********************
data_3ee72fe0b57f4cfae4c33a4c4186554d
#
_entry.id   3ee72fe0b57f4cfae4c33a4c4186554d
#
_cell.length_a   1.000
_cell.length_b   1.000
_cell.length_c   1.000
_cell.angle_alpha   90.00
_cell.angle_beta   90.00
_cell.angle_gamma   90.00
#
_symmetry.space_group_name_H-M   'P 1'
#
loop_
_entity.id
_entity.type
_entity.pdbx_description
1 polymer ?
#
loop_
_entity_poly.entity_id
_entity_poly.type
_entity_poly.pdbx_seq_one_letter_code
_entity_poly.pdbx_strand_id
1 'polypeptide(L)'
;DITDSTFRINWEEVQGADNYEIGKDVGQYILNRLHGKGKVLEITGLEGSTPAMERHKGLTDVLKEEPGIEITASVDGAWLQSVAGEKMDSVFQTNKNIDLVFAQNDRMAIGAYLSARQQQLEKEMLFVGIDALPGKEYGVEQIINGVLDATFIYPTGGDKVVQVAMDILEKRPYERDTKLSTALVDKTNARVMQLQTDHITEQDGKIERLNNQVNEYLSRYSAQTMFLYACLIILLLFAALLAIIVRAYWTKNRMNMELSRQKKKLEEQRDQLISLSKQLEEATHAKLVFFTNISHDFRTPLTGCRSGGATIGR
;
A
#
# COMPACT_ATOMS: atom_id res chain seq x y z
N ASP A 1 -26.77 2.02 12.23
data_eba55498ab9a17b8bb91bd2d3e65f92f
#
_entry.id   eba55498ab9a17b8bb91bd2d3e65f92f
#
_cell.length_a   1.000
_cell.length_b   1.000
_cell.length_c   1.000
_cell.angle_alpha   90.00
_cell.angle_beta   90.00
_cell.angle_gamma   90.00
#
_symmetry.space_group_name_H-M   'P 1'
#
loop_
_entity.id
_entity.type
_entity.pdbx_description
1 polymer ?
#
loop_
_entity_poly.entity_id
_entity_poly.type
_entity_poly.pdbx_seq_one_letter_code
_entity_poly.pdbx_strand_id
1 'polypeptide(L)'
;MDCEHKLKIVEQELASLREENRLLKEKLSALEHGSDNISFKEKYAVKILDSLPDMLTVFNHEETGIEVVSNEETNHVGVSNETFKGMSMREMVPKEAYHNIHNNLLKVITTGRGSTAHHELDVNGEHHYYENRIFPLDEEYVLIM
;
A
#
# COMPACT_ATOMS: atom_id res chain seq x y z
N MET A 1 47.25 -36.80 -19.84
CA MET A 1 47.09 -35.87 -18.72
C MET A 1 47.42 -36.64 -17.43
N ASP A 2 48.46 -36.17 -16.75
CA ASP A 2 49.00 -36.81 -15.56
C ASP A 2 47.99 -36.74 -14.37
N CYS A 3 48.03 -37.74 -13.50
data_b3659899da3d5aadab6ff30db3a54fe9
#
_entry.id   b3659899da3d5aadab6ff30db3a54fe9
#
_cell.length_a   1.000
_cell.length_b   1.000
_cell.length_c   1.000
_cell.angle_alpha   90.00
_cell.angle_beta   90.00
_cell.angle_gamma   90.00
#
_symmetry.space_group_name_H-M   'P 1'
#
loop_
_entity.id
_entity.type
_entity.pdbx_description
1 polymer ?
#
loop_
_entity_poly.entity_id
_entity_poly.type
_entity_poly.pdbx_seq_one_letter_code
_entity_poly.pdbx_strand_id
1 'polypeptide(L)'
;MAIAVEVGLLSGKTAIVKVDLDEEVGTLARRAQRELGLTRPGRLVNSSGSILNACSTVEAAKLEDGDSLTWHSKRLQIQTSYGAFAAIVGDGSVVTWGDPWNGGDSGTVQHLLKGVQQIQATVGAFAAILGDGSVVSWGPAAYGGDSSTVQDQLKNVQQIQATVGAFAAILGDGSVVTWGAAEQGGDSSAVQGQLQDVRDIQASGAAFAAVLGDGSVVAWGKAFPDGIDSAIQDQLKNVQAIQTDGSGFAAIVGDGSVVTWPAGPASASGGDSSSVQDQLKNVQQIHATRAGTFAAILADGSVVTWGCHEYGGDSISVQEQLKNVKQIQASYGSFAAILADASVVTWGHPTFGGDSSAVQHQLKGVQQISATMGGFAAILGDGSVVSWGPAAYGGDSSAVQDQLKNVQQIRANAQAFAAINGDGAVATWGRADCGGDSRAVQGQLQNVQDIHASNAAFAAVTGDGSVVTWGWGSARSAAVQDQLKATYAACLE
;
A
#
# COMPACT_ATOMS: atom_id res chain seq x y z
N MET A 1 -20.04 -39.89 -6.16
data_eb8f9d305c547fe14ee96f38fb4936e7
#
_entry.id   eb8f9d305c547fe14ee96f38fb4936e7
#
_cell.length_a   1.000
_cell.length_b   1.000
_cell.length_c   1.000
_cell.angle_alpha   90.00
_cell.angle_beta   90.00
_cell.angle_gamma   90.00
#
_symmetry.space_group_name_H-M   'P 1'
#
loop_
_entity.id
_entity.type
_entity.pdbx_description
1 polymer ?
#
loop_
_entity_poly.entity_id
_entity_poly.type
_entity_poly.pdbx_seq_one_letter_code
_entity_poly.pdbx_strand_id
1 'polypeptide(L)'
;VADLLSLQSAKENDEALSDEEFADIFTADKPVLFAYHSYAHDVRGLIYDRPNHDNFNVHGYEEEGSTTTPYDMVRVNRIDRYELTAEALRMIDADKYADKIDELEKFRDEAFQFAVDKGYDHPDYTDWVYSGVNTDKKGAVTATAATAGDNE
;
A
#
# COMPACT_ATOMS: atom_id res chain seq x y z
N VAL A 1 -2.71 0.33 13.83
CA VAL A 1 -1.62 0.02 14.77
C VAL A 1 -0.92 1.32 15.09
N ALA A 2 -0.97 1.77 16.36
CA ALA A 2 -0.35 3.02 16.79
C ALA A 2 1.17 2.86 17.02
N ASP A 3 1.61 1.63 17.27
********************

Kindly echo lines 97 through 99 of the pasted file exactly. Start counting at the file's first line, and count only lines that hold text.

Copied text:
#
# COMPACT_ATOMS: atom_id res chain seq x y z
N MET A 1 -20.04 -39.89 -6.16